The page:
FAF3
Syllabus D. Recording Transactions And Events D2. Cash

D2b. Cash transactions 1 / 1

Syllabus D2b)

Understand the need for a record of petty cash transactions.

ACCA FA D2b petty cash transactions graph

Cash Book

The cash book records receipts and payments into and out of the business bank account. 

These would include receipts and payments made by bank transfer, standing order, direct debit and bank interest and charges, directly by the bank.

ACCA FA D2b Cash book receipt graph ACCA FA D2b Cash book payments graph

Petty Cash Book

Most businesses keep a small amount of cash on the premises to make occasional small payments in cash, 

e.g. staff refreshments, postage stamps, to pay the office cleaner, taxi fares, etc. 

This is often called the cash float or petty cash account. 

Therefore, the petty cash book is a cash book for small payments.

Very often these businesses use the imprest system. 

Under the imprest system, the petty cash is kept at an agreed sum, so that each topping up is equal to the amount paid out in the period.

Example

The amount of money in petty cash is kept at an agreed sum of $250.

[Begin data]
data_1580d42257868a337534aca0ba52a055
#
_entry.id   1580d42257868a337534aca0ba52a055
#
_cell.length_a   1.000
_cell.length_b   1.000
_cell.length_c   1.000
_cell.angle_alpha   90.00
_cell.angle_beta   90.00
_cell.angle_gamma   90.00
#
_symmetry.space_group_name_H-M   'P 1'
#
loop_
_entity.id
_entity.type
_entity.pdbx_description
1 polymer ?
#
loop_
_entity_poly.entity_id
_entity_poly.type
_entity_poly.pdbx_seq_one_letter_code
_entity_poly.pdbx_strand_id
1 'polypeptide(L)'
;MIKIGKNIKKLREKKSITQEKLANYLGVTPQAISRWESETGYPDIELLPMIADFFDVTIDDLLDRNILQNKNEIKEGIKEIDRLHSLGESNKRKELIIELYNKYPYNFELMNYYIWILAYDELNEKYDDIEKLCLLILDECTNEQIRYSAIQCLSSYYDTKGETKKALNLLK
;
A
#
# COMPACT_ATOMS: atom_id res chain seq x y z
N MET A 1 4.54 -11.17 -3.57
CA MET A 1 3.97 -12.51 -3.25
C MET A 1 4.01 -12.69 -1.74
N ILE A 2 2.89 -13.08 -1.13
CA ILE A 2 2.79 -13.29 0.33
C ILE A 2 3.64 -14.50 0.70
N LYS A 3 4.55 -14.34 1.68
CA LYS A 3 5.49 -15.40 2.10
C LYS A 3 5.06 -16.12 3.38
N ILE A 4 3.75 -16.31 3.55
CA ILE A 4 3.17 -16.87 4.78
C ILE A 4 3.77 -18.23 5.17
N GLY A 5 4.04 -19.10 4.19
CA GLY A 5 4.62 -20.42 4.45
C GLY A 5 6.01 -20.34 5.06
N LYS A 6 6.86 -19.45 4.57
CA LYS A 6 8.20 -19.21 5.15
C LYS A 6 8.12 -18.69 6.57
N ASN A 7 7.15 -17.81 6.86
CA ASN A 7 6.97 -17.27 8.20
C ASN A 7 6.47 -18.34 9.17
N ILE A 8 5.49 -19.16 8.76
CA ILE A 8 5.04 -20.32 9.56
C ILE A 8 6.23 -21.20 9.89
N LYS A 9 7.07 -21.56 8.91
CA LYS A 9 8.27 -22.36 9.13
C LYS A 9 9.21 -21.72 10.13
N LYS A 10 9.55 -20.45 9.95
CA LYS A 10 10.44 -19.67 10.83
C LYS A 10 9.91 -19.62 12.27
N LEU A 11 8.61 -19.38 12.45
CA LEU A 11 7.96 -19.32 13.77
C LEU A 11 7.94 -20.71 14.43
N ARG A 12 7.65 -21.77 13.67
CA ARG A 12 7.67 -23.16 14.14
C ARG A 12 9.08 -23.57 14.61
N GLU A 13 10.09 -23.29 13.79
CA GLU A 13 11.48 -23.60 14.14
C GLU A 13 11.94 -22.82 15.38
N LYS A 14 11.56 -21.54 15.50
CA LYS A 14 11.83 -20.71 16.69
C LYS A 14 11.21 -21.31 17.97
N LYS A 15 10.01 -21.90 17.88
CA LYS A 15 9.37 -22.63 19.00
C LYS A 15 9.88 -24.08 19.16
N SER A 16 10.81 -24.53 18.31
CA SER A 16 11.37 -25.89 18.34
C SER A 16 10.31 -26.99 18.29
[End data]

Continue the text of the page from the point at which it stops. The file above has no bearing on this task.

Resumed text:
Expense items are recorded on vouchers as they occur and the total voucher payments for the period were $55. 

Therefore:

$
cash still held in petty cash (250 - 55) 195
plus voucher payments (25+5+10+15) 55
----
must equal the agreed sum or float 250
===

The cash payment required from the bank account into petty cash is equal to $55, i.e. total of the voucher payments since the previous top-up.

ACCA FA D2b receipts / payments graph

Keeping cash (even in small amounts) on the premises is a security risk.

Therefore a petty cash system is usually subject to strict controls.

1. Payment is only made in respect of authorised claims.
2. All claims are supported by evidence.